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Howard Avenue institution to get a make over

Owners of the Old Meeting House plan to add an outdoor cafe, replace indoor tables with booths and redo the floor.

By SUSAN THURSTON, Times Staff Writer
© St. Petersburg Times
published January 25, 2002

[Times photo: Stefanie Boyar]
The Old Meeting House has been a South Tampa landmark since 1947.
SOHO DISTRICT -- When Jim Strickland sold the Old Meeting House nearly five years ago, customers braced for the worst. Many feared prices would go up. Others worried the restaurant would lose its old-fashioned charm.

At the very least, Strickland wouldn't be around to dish out ice cream, burgers and smiles.

Since then, the new owners have tried to spruce up the 1947 diner on Howard Avenue without riling the regulars. They revamped the decor, tweaked the menu and even changed the shape of the ice cubes.

And they aren't done. In the next several weeks, they plan to add outdoor tables to serve the weekend rush and woo the cafe-loving SoHo crowd.

"The cafes are really popular," said owner Matthew Hoffman, a partner in the now defunct Tuscan Oven and McHale's Chop House across the street. "It will allow people to linger over breakfast and read the paper."

The cafe will have 20 seats, boosting capacity to 91. It will edge out the existing sidewalk, which will be rebuilt along the street.

The project has been in the works since last summer, but needed the appropriate city permits to proceed. Parking in front was cordoned off for months, creating confusion about the diner's status.

The city signed off on the paperwork Dec. 20. Construction will likely start by the end of February and last a few weeks. Owners expect to put in tables, lights, fans and, possibly, a mural of Hollywood stars hanging out at the counter.

They plan to replace some indoor tables with booths and redo the floor. The window booths along Howard go quickly and are designated for smokers, much to the chagrin of health-conscious customers. In all, the improvements will cost about $18,000.

Managing partner Daryl Baer said he hopes the changes will help the diner build an even stronger following. A local institution, the Old Meeting House attracts people of all ages and backgrounds, but has never done much advertising.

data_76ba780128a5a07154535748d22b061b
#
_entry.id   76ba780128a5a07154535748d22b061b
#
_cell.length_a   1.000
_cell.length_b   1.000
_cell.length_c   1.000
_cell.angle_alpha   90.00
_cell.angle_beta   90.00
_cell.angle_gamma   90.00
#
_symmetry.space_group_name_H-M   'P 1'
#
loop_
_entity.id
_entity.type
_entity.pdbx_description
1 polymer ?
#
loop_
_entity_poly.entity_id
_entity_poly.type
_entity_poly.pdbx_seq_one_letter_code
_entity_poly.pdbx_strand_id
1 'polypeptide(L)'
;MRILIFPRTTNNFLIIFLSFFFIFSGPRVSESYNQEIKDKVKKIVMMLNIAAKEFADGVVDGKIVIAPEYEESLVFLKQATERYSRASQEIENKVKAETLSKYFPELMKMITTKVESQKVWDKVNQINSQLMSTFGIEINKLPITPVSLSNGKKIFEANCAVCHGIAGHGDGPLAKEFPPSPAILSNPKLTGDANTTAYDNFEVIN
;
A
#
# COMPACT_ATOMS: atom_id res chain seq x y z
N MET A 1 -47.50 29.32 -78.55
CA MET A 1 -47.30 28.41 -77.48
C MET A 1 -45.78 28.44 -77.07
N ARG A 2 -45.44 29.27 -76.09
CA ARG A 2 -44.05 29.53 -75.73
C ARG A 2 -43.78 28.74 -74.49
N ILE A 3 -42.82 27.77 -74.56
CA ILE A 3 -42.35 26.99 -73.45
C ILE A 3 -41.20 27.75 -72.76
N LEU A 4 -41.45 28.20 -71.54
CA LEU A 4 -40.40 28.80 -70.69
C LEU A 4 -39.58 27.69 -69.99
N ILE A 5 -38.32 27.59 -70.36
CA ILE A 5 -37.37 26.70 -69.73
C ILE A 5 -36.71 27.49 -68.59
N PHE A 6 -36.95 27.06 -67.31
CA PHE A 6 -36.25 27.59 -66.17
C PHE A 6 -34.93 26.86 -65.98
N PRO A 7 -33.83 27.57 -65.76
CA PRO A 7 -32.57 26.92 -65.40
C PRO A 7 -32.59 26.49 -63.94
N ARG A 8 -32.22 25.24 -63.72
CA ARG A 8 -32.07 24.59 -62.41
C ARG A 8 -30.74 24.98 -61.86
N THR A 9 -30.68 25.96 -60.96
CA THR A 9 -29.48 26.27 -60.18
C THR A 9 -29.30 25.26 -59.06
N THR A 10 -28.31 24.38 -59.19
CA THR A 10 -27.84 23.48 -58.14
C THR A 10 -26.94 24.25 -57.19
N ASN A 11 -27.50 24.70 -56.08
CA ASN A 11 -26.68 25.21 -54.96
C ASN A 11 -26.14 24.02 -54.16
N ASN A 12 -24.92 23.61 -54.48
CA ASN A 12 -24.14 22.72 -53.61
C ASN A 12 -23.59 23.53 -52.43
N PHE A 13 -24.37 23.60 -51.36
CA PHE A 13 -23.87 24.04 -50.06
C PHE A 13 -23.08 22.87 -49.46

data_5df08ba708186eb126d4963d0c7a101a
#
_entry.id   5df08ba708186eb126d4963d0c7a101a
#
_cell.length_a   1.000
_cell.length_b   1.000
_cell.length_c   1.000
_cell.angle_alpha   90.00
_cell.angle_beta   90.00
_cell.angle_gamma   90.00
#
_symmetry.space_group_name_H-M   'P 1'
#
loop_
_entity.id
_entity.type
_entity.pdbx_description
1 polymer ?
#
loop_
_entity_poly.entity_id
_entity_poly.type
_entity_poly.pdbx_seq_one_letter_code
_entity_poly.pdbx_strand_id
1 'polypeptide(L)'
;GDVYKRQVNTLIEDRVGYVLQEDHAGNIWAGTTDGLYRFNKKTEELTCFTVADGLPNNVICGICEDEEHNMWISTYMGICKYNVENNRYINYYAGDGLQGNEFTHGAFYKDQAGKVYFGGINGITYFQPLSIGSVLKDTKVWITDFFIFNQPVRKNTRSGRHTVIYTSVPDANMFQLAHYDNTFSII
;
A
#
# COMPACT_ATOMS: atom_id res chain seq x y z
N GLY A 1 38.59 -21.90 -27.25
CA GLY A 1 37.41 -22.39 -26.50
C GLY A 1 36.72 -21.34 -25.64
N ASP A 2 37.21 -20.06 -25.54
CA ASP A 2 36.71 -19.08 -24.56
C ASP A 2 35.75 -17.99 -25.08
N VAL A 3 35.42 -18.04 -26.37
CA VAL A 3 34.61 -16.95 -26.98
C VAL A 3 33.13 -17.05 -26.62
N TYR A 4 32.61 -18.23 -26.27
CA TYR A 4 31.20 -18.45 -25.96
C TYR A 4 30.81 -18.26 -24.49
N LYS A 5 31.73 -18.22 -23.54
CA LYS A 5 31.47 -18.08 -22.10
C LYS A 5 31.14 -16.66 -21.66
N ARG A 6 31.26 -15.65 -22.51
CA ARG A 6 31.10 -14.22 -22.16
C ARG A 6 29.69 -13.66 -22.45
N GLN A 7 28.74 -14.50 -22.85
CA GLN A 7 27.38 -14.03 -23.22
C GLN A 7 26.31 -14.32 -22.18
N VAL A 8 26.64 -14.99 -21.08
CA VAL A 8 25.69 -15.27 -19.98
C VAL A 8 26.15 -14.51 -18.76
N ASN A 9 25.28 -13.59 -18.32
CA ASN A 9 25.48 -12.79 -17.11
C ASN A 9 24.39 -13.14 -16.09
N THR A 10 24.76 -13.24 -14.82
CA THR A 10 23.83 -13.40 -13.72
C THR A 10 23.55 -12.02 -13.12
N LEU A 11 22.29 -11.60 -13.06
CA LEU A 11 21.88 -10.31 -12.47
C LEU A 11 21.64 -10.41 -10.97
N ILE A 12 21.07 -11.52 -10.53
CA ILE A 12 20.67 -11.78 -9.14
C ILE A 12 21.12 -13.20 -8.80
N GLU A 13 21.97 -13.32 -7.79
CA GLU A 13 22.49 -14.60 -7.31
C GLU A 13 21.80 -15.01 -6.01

"Hyde Park knows about this place. South Tampa knows about this place, but people in north Tampa don't," he said. "We want this restaurant full every night."

[Times photo: Stefanie Boyar]
Guy Gillen, bottom left, and Pat McGreevy give their lunch orders to waiter Thomas DeGroat at the Old Meeting House.

Baer, 41, joined the diner in September after working as a catering executive for Tampa-based Outback Steakhouse. He loved the burgers and always wanted to own a restaurant. On Sundays, he works in the kitchen, cooking up grub and getting out orders.

The Old Meeting House earned its fame for its ice cream and down-home fare. The menu features chicken pot pies, macaroni and cheese and other daily specials for $5.99. Kids get their meals served in little classic cars.

The decor still reflects the diner's early days, long before Hyde Park became Tampa's hip place to live, dine and shop. Waitresses dress like '50s gas station attendants. Elvis music blares throughout.

After taking over in 1997, Hoffman and his partners closed the restaurant for a thorough cleaning and refurbishing. They painted the place inside and out, installed air conditioning in the kitchen and added new menu items, such as a vegetarian burger and cafe con leche.

They also did away with the old ice machine that spit out flat chips, instead of cubes. Though a novelty among some customers, Hoffman said it simply couldn't keep up with demand.

Hoffman said people have generally applauded the changes, and he points to the cash register as proof. In his first year, sales reached $975,000 compared with $465,000 the previous year, he said.

"When (the Stricklands) closed down, people were so afraid we were going to ruin it," he said. "But we went in there and cleaned it up. People are still enjoying it."

Hoffman, 35, bought the restaurant after getting hooked on its chocolate malts and club sandwiches. He met Strickland while building the Tuscan Oven and asked for first dibs if Strickland ever sold.

Strickland rejected two offers but finally gave in after 50 years. His last day marked the end of an era. One customer sent a black funeral wreath.

Loyalty has been the key to the Old Meeting House's success. The place draws teens, young families and older couples, some of whom came for a malt after their prom -- more than 40 years ago.

Paul and Jennifer Hermes dropped in for apple dumpling on their wedding night in June 2000. After dieting for months, they wanted a magical day to end with a divine dessert from their favorite place. The 29-year-olds still laugh remembering how no one stared when they arrived in a tuxedo and wedding dress.

Obviously, they weren't the first.

The Hermes welcome the improvements. They hope sidewalk seating will reduce the wait for Sunday brunch, and they look forward to booths in the nonsmoking section.

But they caution about tinkering with the food, the quality or the friendly atmosphere.

Hoffman said not to worry. He promises to make changes palatable to both old-timers and newcomers.

"I think they will embrace it. It's a family environment and we've continued that tradition," he said. "We've just improved on a classic."

- Susan Thurston can be reached at (813) 226-3394 or

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